Given that this is our mission, it is of absolute and critical importance that we understand just what Jesus was commanding us to do. Jesus said, "?anyone who does not carry his cross and follow me cannot be my disciple" (Luke 14:27). Thus, Jesus made it clear that true discipleship, at its very core, is a matter of the heart, and a matter of radical submission to His Lordship.

Acknowledgment of the Need

As we face the new millenium, we acknowledge that the state of the Church is marked by a paradox of growth without depth. Our zeal to go wider has not been matched by a commitment to go deeper. Researchers and pollsters have documented the fact that many times:

  1. Christians are not that different from the culture around them. When the desert wind blows, it shapes the sand, and the Church has become more like the sand than the wind.
  2. We grieve that many within the Church are not living lives of biblical purity, integrity and holiness. The need is in the pulpit and pew alike.
  3. The lack of true discipleship has resulted in a lack of power in the Church to impact our culture.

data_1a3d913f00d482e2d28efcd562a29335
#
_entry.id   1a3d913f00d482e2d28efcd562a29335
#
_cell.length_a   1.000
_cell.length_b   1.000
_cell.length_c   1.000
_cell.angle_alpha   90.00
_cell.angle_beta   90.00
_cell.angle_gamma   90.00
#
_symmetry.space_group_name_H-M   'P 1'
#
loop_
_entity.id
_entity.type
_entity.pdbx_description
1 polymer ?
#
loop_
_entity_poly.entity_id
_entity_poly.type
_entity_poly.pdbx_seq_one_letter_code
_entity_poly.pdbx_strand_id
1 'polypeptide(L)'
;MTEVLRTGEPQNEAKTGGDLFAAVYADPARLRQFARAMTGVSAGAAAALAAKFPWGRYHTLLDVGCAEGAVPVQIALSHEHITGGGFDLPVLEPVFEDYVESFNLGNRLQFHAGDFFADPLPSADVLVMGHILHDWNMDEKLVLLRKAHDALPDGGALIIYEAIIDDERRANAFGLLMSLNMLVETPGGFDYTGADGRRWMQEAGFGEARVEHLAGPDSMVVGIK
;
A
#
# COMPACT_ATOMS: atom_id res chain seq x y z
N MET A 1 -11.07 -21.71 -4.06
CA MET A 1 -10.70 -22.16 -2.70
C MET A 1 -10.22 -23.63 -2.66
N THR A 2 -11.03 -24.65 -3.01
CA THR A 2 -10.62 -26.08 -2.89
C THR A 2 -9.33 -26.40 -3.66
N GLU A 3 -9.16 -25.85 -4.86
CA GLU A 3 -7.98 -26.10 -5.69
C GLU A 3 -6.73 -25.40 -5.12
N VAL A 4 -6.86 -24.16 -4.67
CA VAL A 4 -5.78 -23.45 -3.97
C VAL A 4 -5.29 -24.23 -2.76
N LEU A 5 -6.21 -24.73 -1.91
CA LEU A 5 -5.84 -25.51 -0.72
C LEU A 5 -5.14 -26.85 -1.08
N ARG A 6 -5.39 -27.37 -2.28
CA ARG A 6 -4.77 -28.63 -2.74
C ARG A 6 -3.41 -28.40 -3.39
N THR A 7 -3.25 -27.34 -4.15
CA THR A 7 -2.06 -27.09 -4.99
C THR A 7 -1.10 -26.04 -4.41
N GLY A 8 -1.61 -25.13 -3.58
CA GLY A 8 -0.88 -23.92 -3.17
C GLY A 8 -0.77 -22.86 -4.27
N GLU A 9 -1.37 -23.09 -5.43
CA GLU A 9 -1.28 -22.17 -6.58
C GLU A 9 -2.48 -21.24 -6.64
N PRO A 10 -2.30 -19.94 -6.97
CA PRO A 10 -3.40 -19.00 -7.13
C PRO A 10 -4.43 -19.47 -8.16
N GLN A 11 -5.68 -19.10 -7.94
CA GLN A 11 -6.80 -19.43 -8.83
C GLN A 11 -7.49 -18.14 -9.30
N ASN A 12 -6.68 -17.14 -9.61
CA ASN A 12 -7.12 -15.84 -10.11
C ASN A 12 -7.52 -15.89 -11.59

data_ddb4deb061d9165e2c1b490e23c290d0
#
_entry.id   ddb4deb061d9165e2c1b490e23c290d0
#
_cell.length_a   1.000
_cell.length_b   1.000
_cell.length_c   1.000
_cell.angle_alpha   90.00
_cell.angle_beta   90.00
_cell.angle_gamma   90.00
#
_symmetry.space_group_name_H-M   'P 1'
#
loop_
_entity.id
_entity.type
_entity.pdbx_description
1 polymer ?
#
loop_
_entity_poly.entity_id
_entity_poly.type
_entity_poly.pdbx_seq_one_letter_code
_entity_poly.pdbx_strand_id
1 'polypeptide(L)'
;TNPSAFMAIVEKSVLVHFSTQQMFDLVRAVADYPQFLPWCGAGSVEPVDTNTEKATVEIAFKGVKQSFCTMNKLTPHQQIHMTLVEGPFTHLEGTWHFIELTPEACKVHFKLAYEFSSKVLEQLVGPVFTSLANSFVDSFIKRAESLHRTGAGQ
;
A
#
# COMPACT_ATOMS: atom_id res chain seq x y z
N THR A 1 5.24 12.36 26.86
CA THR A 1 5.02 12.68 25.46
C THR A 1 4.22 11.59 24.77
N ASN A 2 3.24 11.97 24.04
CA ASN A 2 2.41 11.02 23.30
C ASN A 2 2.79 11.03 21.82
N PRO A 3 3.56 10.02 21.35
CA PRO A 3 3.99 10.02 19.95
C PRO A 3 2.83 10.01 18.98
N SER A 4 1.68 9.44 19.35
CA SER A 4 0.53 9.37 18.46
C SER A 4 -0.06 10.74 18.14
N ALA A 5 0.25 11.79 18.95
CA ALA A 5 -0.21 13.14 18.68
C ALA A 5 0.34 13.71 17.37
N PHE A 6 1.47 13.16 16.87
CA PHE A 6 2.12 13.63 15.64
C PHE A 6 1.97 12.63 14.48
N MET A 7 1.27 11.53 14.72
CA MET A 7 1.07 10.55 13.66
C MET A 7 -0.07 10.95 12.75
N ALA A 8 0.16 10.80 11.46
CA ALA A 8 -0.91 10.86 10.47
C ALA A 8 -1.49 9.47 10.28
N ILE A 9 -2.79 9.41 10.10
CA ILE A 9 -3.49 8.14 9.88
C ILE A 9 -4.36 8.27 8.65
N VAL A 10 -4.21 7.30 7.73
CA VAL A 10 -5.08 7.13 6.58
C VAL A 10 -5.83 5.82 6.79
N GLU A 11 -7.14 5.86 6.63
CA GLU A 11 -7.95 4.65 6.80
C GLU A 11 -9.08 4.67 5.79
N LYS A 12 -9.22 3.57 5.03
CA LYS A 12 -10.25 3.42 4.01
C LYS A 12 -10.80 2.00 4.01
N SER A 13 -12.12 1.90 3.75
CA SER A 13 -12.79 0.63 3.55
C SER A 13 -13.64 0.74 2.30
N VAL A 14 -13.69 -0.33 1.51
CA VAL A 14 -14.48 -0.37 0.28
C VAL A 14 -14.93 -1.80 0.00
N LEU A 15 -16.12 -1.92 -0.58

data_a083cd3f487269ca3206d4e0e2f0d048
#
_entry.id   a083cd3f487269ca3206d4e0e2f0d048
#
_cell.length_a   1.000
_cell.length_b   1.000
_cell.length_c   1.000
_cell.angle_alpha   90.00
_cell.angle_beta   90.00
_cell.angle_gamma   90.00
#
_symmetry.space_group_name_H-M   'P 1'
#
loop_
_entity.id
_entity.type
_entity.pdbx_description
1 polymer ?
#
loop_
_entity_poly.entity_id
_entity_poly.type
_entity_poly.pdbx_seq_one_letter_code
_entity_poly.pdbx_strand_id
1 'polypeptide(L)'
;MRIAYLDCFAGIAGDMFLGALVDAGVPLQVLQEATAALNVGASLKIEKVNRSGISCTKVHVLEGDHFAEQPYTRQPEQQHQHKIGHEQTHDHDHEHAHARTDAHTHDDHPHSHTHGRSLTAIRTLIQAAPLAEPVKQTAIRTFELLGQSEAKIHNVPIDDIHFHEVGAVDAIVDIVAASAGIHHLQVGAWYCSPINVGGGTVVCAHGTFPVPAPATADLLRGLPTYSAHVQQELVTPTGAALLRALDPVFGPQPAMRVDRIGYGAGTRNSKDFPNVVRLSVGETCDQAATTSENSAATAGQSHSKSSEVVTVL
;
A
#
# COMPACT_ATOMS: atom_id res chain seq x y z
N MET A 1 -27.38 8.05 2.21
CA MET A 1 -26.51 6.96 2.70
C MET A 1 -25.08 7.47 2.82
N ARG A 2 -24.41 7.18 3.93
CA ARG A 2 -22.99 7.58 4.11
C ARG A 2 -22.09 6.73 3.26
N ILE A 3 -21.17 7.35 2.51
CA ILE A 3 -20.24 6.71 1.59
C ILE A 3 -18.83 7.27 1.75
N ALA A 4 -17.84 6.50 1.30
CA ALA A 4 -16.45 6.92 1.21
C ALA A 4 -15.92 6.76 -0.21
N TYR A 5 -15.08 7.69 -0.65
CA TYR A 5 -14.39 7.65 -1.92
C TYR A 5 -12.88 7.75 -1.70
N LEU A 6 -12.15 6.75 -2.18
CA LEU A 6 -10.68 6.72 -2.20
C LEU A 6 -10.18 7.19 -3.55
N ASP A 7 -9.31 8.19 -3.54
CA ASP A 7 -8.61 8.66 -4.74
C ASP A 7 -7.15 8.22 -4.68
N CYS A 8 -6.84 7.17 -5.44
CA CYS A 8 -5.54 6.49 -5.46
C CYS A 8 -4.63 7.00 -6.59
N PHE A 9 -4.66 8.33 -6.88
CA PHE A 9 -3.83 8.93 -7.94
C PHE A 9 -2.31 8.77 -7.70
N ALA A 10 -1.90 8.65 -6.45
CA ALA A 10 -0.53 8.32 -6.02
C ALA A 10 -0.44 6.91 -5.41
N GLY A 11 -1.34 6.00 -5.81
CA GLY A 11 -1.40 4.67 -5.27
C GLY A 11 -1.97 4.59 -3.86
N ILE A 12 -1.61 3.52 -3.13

Definition of Discipleship

???? While there are valid differences of perspective on what constitutes discipleship, we define Christian discipleship as a process that takes place within accountable relationships over a period of time for the purpose of bringing believers to spiritual maturity in Christ. Biblical examples suggest that discipleship is both relational and intentional, both a position and a process. We become disciples by turning from sin through repentance and turning to God through faith. The process of discipleship is played out in a vital life-giving relationship to God that enables us to walk in the light as He is in the light, and do the will of the Father (1 John 1:7; John 4:34). Jesus said if we hold to His teaching, then we are really His disciples (John 8:31), and we demonstrate this through loving one another (John 13:34-35).

The Marks of a Disciple